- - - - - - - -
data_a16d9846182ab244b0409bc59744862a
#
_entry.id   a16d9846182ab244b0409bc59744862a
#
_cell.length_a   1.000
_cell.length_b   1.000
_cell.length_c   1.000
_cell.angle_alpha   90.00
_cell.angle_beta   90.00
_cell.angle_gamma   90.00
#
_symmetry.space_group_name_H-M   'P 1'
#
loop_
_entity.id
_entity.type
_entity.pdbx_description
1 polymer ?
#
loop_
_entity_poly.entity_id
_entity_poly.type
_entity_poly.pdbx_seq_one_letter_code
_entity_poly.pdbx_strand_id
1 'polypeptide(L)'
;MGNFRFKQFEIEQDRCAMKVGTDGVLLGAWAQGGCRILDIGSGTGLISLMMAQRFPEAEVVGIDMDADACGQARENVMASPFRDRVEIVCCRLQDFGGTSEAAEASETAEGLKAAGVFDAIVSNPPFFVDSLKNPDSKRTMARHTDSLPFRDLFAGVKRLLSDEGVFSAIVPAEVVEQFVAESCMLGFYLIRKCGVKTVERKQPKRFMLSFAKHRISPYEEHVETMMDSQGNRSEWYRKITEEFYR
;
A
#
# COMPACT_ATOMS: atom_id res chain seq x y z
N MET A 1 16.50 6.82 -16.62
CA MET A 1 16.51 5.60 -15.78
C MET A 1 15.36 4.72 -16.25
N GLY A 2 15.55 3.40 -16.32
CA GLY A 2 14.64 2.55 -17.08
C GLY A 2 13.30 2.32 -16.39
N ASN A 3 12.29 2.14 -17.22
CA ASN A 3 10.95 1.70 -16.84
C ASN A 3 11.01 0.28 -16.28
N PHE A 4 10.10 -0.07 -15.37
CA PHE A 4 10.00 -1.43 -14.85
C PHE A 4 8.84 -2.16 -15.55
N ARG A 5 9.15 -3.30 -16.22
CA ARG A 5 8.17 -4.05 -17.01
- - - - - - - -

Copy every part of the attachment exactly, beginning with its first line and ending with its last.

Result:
data_a16d9846182ab244b0409bc59744862a
#
_entry.id   a16d9846182ab244b0409bc59744862a
#
_cell.length_a   1.000
_cell.length_b   1.000
_cell.length_c   1.000
_cell.angle_alpha   90.00
_cell.angle_beta   90.00
_cell.angle_gamma   90.00
#
_symmetry.space_group_name_H-M   'P 1'
#
loop_
_entity.id
_entity.type
_entity.pdbx_description
1 polymer ?
#
loop_
_entity_poly.entity_id
_entity_poly.type
_entity_poly.pdbx_seq_one_letter_code
_entity_poly.pdbx_strand_id
1 'polypeptide(L)'
;MGNFRFKQFEIEQDRCAMKVGTDGVLLGAWAQGGCRILDIGSGTGLISLMMAQRFPEAEVVGIDMDADACGQARENVMASPFRDRVEIVCCRLQDFGGTSEAAEASETAEGLKAAGVFDAIVSNPPFFVDSLKNPDSKRTMARHTDSLPFRDLFAGVKRLLSDEGVFSAIVPAEVVEQFVAESCMLGFYLIRKCGVKTVERKQPKRFMLSFAKHRISPYEEHVETMMDSQGNRSEWYRKITEEFYR
;
A
#
# COMPACT_ATOMS: atom_id res chain seq x y z
N MET A 1 16.50 6.82 -16.62
CA MET A 1 16.51 5.60 -15.78
C MET A 1 15.36 4.72 -16.25
N GLY A 2 15.55 3.40 -16.32
CA GLY A 2 14.64 2.55 -17.08
C GLY A 2 13.30 2.32 -16.39
N ASN A 3 12.29 2.14 -17.22
CA ASN A 3 10.95 1.70 -16.84
C ASN A 3 11.01 0.28 -16.28
N PHE A 4 10.10 -0.07 -15.37
CA PHE A 4 10.00 -1.43 -14.85
C PHE A 4 8.84 -2.16 -15.55
N ARG A 5 9.15 -3.30 -16.22
CA ARG A 5 8.17 -4.05 -17.01